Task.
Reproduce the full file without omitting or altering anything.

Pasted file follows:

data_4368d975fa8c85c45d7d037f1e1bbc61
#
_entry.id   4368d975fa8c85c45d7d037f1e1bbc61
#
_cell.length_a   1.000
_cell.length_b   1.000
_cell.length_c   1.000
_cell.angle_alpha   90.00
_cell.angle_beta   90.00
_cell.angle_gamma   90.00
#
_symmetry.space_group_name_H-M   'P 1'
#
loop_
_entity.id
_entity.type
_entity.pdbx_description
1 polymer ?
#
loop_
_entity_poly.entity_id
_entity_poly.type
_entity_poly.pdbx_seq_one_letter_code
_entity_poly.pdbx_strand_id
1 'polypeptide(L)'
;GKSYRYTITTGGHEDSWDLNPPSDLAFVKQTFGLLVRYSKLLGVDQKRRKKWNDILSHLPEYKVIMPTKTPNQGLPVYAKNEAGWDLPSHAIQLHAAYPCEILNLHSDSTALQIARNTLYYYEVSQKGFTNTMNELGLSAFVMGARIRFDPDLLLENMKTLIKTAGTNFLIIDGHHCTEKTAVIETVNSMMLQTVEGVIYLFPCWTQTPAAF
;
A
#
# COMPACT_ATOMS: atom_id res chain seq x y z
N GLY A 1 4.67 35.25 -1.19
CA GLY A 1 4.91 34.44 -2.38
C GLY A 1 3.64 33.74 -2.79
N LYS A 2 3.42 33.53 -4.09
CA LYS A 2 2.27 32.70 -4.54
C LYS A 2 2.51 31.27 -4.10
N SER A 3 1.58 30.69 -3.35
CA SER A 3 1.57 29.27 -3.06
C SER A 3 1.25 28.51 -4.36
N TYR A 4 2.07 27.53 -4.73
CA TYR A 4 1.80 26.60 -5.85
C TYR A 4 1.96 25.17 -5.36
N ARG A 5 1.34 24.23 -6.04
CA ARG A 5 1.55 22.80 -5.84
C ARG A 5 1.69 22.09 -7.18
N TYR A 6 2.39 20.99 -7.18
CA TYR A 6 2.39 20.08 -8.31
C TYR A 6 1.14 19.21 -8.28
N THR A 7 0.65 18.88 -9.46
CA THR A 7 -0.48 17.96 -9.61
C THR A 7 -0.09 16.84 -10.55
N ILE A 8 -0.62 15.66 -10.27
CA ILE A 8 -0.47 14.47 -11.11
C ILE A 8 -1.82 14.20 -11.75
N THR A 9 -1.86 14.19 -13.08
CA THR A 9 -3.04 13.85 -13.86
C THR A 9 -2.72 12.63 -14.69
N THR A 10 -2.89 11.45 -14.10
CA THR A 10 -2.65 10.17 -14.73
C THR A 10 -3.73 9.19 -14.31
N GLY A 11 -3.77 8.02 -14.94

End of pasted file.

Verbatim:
data_4368d975fa8c85c45d7d037f1e1bbc61
#
_entry.id   4368d975fa8c85c45d7d037f1e1bbc61
#
_cell.length_a   1.000
_cell.length_b   1.000
_cell.length_c   1.000
_cell.angle_alpha   90.00
_cell.angle_beta   90.00
_cell.angle_gamma   90.00
#
_symmetry.space_group_name_H-M   'P 1'
#
loop_
_entity.id
_entity.type
_entity.pdbx_description
1 polymer ?
#
loop_
_entity_poly.entity_id
_entity_poly.type
_entity_poly.pdbx_seq_one_letter_code
_entity_poly.pdbx_strand_id
1 'polypeptide(L)'
;GKSYRYTITTGGHEDSWDLNPPSDLAFVKQTFGLLVRYSKLLGVDQKRRKKWNDILSHLPEYKVIMPTKTPNQGLPVYAKNEAGWDLPSHAIQLHAAYPCEILNLHSDSTALQIARNTLYYYEVSQKGFTNTMNELGLSAFVMGARIRFDPDLLLENMKTLIKTAGTNFLIIDGHHCTEKTAVIETVNSMMLQTVEGVIYLFPCWTQTPAAF
;
A
#
# COMPACT_ATOMS: atom_id res chain seq x y z
N GLY A 1 4.67 35.25 -1.19
CA GLY A 1 4.91 34.44 -2.38
C GLY A 1 3.64 33.74 -2.79
N LYS A 2 3.42 33.53 -4.09
CA LYS A 2 2.27 32.70 -4.54
C LYS A 2 2.51 31.27 -4.10
N SER A 3 1.58 30.69 -3.35
CA SER A 3 1.57 29.27 -3.06
C SER A 3 1.25 28.51 -4.36
N TYR A 4 2.07 27.53 -4.73
CA TYR A 4 1.80 26.60 -5.85
C TYR A 4 1.96 25.17 -5.36
N ARG A 5 1.34 24.23 -6.04
CA ARG A 5 1.55 22.80 -5.84
C ARG A 5 1.69 22.09 -7.18
N TYR A 6 2.39 20.99 -7.18
CA TYR A 6 2.39 20.08 -8.31
C TYR A 6 1.14 19.21 -8.28
N THR A 7 0.65 18.88 -9.46
CA THR A 7 -0.48 17.96 -9.61
C THR A 7 -0.09 16.84 -10.55
N ILE A 8 -0.62 15.66 -10.27
CA ILE A 8 -0.47 14.47 -11.11
C ILE A 8 -1.82 14.20 -11.75
N THR A 9 -1.86 14.19 -13.08
CA THR A 9 -3.04 13.85 -13.86
C THR A 9 -2.72 12.63 -14.69
N THR A 10 -2.89 11.45 -14.10
CA THR A 10 -2.65 10.17 -14.73
C THR A 10 -3.73 9.19 -14.31
N GLY A 11 -3.77 8.02 -14.94